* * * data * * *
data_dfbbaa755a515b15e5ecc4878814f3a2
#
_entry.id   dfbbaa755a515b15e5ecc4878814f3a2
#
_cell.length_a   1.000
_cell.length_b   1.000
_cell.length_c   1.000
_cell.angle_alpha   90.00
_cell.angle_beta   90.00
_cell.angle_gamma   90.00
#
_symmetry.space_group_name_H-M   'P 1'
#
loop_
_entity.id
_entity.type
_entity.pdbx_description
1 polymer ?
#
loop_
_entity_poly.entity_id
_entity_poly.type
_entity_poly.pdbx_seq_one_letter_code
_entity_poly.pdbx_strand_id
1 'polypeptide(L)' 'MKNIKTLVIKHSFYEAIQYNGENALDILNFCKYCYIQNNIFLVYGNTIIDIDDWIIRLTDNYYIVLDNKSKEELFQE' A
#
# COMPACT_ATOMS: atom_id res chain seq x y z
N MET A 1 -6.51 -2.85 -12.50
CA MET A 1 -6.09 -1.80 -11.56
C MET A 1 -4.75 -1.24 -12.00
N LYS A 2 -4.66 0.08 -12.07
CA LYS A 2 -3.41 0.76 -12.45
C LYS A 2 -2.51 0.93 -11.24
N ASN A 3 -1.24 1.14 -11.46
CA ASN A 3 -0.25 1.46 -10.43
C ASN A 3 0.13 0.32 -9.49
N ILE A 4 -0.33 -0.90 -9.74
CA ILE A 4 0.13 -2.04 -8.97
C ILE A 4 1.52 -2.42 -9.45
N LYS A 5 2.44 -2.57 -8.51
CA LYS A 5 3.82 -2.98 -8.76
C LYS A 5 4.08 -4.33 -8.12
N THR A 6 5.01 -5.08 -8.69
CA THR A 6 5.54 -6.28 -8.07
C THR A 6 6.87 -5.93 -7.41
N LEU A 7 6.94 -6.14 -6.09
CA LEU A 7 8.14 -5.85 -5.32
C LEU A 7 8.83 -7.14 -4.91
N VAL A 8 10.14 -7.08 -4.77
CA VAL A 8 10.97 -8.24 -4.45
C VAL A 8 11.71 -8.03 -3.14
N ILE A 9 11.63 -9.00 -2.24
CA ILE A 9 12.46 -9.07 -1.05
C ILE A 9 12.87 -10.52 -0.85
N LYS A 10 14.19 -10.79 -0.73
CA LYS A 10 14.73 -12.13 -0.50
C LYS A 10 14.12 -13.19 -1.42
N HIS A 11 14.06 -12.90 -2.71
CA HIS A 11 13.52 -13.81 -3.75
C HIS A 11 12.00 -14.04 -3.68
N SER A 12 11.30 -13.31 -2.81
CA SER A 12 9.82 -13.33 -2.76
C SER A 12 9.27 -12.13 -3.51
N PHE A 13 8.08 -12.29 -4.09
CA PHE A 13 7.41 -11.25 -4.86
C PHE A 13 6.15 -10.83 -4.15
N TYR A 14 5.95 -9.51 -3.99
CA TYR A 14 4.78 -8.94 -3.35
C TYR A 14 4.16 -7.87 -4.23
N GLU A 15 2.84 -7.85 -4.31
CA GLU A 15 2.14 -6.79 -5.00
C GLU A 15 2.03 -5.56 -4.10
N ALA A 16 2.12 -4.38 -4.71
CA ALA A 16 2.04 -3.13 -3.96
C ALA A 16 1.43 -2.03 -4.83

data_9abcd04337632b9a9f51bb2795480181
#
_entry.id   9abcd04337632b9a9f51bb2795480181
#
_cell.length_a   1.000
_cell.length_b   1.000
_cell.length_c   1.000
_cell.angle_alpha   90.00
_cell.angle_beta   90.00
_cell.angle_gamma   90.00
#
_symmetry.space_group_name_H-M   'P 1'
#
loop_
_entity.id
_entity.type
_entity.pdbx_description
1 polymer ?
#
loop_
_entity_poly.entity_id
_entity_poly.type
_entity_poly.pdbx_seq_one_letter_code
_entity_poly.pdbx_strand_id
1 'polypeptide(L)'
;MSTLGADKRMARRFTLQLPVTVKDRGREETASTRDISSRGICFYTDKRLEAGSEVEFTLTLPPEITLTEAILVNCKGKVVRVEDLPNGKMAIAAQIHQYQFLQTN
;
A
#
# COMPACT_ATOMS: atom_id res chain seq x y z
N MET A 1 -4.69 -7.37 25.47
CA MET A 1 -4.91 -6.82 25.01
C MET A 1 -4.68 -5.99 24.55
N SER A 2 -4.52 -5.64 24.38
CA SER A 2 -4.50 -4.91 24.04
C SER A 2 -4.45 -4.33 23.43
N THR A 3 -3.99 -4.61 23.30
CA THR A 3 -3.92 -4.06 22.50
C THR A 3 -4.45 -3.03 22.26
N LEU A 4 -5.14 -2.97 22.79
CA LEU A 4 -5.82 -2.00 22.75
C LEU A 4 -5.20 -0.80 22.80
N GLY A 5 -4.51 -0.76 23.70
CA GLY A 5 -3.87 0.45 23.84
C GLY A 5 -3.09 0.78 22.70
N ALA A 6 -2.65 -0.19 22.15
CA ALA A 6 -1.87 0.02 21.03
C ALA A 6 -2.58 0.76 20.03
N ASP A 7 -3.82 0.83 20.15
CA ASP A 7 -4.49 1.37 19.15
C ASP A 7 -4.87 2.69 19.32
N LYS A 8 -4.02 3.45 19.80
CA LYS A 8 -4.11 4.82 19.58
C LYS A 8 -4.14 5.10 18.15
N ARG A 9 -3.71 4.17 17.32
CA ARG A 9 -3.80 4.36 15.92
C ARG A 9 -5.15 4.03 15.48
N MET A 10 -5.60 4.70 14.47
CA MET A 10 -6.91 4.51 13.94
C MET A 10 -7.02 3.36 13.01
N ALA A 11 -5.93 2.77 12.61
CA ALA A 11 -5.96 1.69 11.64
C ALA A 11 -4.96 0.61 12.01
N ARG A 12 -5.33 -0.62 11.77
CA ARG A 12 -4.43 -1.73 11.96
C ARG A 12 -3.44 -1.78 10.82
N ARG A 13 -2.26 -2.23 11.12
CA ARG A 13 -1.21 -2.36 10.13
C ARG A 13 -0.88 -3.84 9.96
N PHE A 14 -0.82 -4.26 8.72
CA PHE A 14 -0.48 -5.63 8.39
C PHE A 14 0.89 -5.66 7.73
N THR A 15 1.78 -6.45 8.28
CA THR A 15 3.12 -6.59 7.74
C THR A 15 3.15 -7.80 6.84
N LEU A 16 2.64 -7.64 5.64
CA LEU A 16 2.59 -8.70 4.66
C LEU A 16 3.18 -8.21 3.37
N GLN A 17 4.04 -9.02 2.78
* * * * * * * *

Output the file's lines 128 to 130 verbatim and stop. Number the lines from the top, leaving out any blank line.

CA LYS A 8 -4.11 4.82 19.58
C LYS A 8 -4.14 5.10 18.15
N ARG A 9 -3.71 4.17 17.32